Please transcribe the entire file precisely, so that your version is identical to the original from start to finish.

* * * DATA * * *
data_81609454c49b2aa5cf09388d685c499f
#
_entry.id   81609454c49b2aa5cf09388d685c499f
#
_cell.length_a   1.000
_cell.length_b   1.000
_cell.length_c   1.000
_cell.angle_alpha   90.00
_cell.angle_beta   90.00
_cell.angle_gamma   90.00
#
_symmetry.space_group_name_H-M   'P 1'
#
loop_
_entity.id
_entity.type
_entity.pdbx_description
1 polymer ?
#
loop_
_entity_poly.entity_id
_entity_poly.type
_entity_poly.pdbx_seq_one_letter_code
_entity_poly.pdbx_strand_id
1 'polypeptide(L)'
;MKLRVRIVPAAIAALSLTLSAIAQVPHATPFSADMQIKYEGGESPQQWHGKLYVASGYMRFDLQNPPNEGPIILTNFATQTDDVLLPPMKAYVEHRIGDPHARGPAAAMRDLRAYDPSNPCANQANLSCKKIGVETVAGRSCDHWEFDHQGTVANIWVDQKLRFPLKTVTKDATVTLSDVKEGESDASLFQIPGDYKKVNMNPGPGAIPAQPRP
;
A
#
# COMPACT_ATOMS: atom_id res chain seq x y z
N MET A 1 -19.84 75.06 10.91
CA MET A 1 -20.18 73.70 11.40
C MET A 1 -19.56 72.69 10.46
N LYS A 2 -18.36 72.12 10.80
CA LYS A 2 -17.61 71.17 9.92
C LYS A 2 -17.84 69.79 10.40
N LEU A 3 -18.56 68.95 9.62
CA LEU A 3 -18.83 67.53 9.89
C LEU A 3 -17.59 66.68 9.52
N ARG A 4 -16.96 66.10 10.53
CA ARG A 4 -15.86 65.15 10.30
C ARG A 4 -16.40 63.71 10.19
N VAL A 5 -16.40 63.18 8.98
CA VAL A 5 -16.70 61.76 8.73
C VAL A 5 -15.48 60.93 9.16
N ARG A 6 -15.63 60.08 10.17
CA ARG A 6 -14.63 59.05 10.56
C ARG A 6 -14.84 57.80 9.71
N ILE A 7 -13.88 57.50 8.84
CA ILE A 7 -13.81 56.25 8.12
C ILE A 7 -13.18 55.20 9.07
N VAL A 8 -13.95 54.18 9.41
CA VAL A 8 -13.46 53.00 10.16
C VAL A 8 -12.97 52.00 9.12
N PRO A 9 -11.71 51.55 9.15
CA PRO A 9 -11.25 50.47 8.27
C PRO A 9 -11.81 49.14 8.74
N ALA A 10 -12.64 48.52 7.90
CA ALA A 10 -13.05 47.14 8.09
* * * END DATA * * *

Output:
data_81609454c49b2aa5cf09388d685c499f
#
_entry.id   81609454c49b2aa5cf09388d685c499f
#
_cell.length_a   1.000
_cell.length_b   1.000
_cell.length_c   1.000
_cell.angle_alpha   90.00
_cell.angle_beta   90.00
_cell.angle_gamma   90.00
#
_symmetry.space_group_name_H-M   'P 1'
#
loop_
_entity.id
_entity.type
_entity.pdbx_description
1 polymer ?
#
loop_
_entity_poly.entity_id
_entity_poly.type
_entity_poly.pdbx_seq_one_letter_code
_entity_poly.pdbx_strand_id
1 'polypeptide(L)'
;MKLRVRIVPAAIAALSLTLSAIAQVPHATPFSADMQIKYEGGESPQQWHGKLYVASGYMRFDLQNPPNEGPIILTNFATQTDDVLLPPMKAYVEHRIGDPHARGPAAAMRDLRAYDPSNPCANQANLSCKKIGVETVAGRSCDHWEFDHQGTVANIWVDQKLRFPLKTVTKDATVTLSDVKEGESDASLFQIPGDYKKVNMNPGPGAIPAQPRP
;
A
#
# COMPACT_ATOMS: atom_id res chain seq x y z
N MET A 1 -19.84 75.06 10.91
CA MET A 1 -20.18 73.70 11.40
C MET A 1 -19.56 72.69 10.46
N LYS A 2 -18.36 72.12 10.80
CA LYS A 2 -17.61 71.17 9.92
C LYS A 2 -17.84 69.79 10.40
N LEU A 3 -18.56 68.95 9.62
CA LEU A 3 -18.83 67.53 9.89
C LEU A 3 -17.59 66.68 9.52
N ARG A 4 -16.96 66.10 10.53
CA ARG A 4 -15.86 65.15 10.30
C ARG A 4 -16.40 63.71 10.19
N VAL A 5 -16.40 63.18 8.98
CA VAL A 5 -16.70 61.76 8.73
C VAL A 5 -15.48 60.93 9.16
N ARG A 6 -15.63 60.08 10.17
CA ARG A 6 -14.63 59.05 10.56
C ARG A 6 -14.84 57.80 9.71
N ILE A 7 -13.88 57.50 8.84
CA ILE A 7 -13.81 56.25 8.12
C ILE A 7 -13.18 55.20 9.07
N VAL A 8 -13.95 54.18 9.41
CA VAL A 8 -13.46 53.00 10.16
C VAL A 8 -12.97 52.00 9.12
N PRO A 9 -11.71 51.55 9.15
CA PRO A 9 -11.25 50.47 8.27
C PRO A 9 -11.81 49.14 8.74
N ALA A 10 -12.64 48.52 7.90
CA ALA A 10 -13.05 47.14 8.09